Quality assurance from a lay perspective: Milton Keynes University Hospital Revalidation Committee
How are lay people involved in local revalidation processes?
Since 2014, Milton Keynes University Hospital Trust (MKUHT) has had two lay members on their Revalidation Committee.
The Committee plays a key role in supporting the responsible officer in making recommendations and driving up the quality of appraisal.
Chaired by a lay member, the committee consists of lead appraisers, staff from the responsible officer’s office and a further lay member.
The Committee review the appraisal documentation for every one of the Trust’s doctors. They identify issues for consideration by the responsible officer including gaps in the sufficiency or quality of evidence submitted, and feedback areas of improvement to both doctors and appraisers.
The lay members play a full role in the business of the Committee: reviewing individual appraisal portfolios, preparing recommendations for the responsible officer, and providing ratings and feedback to appraisers.
What are the benefits?
The committee enables a level of review that might not have been possible if revalidation was the sole responsibility of one person. Our process adds robust quality control and hopefully assurance to our patients.
Both the revalidation process and the committee have brought significant benefits to the Trust, helping to identify individuals that need more support and raising awareness of continuing professional development (CPD) and quality improvement.
The committee assists the responsible officer in fulfilling his statutory responsibilities, but also importantly involves lay input and it provides constructive feedback for appraisers. There is not always agreement on portfolio evidence, due to the differing interpretation of the requirements, but a panel helps balance this.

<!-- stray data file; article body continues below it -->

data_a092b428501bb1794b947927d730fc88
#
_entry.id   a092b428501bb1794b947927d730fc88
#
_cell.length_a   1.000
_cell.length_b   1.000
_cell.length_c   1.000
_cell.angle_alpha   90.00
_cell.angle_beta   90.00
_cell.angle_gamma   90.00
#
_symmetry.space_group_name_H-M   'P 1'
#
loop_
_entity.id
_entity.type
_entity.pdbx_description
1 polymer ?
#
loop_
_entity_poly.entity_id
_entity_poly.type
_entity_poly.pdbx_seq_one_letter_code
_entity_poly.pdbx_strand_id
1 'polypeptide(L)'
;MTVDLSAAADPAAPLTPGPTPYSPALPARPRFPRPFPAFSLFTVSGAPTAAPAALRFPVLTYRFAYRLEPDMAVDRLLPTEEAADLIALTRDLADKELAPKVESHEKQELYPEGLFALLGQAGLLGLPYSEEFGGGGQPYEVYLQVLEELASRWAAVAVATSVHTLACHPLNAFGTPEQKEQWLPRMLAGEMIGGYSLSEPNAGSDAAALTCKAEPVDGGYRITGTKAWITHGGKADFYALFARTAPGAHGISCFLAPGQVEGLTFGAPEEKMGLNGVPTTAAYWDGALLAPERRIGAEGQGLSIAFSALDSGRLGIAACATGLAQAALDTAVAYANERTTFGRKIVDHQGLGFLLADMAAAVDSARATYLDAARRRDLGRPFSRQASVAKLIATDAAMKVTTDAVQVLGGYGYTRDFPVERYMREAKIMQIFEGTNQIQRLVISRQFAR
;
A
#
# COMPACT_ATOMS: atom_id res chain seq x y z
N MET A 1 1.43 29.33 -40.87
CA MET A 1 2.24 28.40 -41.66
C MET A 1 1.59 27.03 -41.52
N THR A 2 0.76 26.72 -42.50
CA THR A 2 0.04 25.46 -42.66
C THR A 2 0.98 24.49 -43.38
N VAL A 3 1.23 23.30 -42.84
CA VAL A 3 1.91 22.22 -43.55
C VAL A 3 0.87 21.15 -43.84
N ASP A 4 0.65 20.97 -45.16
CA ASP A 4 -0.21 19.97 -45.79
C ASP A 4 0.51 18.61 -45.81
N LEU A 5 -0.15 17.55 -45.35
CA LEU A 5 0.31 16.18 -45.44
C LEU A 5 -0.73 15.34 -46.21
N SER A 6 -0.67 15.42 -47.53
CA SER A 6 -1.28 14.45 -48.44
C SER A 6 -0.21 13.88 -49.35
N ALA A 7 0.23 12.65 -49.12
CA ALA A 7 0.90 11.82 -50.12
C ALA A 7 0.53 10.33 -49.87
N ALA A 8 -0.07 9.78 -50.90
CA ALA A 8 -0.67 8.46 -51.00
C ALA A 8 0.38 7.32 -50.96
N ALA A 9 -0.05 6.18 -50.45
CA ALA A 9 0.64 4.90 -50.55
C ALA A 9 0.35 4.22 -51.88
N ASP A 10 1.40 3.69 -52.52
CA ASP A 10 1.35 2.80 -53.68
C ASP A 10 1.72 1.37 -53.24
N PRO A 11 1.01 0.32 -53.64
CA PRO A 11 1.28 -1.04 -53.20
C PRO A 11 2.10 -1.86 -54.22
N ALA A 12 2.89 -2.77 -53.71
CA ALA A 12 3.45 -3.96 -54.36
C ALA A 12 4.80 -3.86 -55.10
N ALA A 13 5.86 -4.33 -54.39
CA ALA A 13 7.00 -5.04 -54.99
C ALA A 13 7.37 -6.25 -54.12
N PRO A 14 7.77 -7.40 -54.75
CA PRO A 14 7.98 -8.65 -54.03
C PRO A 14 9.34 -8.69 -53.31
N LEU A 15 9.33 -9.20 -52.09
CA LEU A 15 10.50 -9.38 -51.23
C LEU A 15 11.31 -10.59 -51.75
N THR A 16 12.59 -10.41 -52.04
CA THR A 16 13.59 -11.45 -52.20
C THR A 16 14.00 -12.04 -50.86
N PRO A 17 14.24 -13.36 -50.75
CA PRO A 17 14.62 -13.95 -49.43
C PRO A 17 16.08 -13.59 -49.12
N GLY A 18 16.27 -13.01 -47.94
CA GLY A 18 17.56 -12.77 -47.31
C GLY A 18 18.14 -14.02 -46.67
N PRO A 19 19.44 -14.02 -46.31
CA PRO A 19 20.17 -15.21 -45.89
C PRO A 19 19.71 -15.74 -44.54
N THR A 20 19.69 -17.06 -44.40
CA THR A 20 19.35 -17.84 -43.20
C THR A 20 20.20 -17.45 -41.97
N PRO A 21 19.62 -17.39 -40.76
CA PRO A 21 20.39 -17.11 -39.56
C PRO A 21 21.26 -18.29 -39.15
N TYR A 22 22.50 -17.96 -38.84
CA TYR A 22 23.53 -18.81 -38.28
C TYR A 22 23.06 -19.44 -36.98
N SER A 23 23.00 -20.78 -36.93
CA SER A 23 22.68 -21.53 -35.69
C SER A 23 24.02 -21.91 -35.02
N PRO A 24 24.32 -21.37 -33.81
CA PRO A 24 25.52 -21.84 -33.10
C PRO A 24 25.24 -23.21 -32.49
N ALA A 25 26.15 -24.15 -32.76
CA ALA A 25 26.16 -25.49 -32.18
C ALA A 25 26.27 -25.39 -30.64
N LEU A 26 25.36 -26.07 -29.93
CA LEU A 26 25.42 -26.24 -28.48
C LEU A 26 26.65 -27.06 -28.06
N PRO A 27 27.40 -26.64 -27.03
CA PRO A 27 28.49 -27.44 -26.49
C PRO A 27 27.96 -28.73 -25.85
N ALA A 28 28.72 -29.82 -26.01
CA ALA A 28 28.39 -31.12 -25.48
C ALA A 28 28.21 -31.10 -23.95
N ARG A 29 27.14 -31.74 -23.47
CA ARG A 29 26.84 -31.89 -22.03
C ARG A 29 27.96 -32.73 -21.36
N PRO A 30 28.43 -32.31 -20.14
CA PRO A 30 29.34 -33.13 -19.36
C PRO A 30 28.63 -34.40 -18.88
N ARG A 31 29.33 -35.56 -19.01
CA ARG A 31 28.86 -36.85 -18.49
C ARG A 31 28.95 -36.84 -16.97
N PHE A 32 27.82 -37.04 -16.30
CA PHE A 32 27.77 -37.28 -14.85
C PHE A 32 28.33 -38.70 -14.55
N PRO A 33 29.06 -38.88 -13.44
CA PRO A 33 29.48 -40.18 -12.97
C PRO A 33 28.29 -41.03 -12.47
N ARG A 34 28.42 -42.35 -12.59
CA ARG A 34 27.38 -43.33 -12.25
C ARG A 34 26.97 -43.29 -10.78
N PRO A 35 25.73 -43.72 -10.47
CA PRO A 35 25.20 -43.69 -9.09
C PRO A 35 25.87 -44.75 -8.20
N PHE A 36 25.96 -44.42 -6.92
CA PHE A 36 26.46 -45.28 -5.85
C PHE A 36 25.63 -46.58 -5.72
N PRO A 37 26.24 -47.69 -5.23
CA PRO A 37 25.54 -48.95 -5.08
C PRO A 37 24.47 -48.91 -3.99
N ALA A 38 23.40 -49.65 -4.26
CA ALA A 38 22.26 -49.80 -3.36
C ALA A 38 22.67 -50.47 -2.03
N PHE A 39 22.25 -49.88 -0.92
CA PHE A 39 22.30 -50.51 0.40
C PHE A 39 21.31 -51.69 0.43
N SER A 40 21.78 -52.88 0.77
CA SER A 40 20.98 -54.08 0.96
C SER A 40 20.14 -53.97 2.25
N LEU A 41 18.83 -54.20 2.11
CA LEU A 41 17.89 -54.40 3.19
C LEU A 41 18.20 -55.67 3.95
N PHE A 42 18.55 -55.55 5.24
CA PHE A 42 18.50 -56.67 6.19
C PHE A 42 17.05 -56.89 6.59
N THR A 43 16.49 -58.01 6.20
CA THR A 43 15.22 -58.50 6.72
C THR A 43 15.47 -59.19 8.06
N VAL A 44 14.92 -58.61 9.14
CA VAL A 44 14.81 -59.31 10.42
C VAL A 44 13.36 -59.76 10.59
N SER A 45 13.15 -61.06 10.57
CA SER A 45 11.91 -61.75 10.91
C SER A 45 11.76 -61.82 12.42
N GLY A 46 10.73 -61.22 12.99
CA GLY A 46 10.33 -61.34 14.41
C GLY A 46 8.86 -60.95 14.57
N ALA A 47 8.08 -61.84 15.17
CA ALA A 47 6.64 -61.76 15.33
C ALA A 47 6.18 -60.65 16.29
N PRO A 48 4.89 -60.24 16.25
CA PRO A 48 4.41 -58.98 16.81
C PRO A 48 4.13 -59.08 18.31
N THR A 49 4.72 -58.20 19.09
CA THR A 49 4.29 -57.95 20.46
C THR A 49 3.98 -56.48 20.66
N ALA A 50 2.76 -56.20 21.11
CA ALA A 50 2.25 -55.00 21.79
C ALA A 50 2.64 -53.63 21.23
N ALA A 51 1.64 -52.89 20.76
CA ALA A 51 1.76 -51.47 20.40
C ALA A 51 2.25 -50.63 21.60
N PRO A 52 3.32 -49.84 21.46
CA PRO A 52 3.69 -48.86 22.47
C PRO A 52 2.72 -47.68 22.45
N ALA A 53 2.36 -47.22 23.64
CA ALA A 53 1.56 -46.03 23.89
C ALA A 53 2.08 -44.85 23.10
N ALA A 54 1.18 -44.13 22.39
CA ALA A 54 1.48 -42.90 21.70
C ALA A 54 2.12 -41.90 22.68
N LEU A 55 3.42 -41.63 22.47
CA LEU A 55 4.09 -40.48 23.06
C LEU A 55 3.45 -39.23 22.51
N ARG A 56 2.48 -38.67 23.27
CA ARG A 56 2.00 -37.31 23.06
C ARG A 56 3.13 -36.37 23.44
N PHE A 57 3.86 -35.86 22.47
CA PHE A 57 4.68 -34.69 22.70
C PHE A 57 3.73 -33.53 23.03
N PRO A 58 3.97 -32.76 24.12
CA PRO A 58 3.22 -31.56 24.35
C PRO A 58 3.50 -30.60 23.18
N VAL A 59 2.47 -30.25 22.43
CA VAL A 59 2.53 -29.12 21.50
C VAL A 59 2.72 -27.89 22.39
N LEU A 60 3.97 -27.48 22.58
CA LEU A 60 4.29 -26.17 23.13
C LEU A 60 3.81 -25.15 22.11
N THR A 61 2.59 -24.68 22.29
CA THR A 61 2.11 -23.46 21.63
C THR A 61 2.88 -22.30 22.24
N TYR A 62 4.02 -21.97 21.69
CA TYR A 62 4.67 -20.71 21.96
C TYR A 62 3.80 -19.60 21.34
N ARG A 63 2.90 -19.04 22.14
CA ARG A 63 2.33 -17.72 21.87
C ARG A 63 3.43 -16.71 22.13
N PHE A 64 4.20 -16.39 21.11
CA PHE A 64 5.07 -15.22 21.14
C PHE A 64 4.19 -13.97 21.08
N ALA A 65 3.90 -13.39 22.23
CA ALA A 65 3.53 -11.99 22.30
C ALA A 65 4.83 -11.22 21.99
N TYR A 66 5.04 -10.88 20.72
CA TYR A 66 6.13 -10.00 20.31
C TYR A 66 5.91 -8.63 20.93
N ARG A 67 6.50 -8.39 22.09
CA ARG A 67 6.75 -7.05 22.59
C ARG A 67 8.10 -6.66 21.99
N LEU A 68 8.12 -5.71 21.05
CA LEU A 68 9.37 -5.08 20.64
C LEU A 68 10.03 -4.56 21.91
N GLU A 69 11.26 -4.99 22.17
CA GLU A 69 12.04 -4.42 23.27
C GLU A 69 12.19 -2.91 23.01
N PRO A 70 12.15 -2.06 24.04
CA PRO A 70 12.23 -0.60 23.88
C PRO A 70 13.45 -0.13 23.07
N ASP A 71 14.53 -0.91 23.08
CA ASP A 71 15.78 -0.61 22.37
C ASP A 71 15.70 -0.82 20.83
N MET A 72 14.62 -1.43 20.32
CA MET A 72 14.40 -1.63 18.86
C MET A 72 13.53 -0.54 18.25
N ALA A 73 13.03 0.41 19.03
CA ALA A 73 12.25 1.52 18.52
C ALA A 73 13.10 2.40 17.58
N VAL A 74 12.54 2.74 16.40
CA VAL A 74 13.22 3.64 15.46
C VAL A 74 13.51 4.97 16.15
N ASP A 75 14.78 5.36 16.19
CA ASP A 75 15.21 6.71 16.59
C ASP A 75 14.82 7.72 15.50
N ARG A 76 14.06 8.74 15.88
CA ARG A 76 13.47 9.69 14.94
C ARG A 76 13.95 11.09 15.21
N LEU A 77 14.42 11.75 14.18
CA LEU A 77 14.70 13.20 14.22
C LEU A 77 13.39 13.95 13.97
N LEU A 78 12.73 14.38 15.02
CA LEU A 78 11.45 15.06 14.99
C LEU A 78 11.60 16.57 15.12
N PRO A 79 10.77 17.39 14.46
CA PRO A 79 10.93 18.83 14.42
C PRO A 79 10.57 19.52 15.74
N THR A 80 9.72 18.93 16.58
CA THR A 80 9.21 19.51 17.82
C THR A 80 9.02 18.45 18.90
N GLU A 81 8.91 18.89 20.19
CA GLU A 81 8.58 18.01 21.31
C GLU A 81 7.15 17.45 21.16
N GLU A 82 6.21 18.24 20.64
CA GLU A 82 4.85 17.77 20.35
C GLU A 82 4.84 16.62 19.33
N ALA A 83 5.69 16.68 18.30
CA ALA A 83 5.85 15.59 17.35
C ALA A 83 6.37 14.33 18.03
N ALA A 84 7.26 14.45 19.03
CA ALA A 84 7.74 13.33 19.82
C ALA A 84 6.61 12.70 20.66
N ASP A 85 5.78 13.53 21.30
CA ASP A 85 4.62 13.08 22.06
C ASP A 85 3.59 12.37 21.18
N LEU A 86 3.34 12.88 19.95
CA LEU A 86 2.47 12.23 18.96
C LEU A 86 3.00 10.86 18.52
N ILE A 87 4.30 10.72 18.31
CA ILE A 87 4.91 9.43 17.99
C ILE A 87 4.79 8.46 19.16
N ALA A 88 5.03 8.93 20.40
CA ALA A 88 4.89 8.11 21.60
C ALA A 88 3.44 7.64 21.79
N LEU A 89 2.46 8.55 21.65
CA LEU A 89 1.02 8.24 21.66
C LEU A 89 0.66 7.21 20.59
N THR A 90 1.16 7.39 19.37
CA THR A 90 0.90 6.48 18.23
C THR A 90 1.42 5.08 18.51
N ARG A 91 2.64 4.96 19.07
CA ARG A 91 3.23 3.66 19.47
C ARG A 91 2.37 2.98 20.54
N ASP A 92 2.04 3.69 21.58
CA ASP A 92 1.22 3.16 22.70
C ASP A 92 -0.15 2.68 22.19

Revalidation is all about patient care and the patient experience. The Lay involvement brings independent challenge, business acumen and impartiality to the process which includes a robust line of questioning on the quality and sufficiency of appraisal evidence. I play a role in achieving consensus when there are conflicting views across the medical members of the Committee on either a particular case or approach.
The quality of appraisal documentation has risen significantly over the life of the Committee. In the early days, we rejected many portfolios because they failed to meet the prescribed standards: examples included the multi-source feedback being limited to one source only or because doctors did not present evidence to cover their work outside the Trust. Both were unacceptable.
Supported by the Committee, I strongly encouraged better and continual appraisal training and instituted a record of appraisers' scoring against narrative criteria for triangulation purposes. Through several other initiatives, there has been a sustained improvement in the quality of both appraisals and appraisers. Again supported by the Committee, I challenged the Committee to review its own performance and this was completed rigorously and satisfactorily earlier this year.
Making it work at your organisation
- Bring greater independence and robustness to your quality assurance processes by looking for opportunities to involve lay representatives.
- Design a job description for lay representatives that reflects the right knowledge, skills and experience needed to work constructively alongside medical professionals.
- Where lay representatives are involved in reviewing documentation for individual doctors, be clear on the arrangements and safeguards in place to protect the doctor’s confidentiality.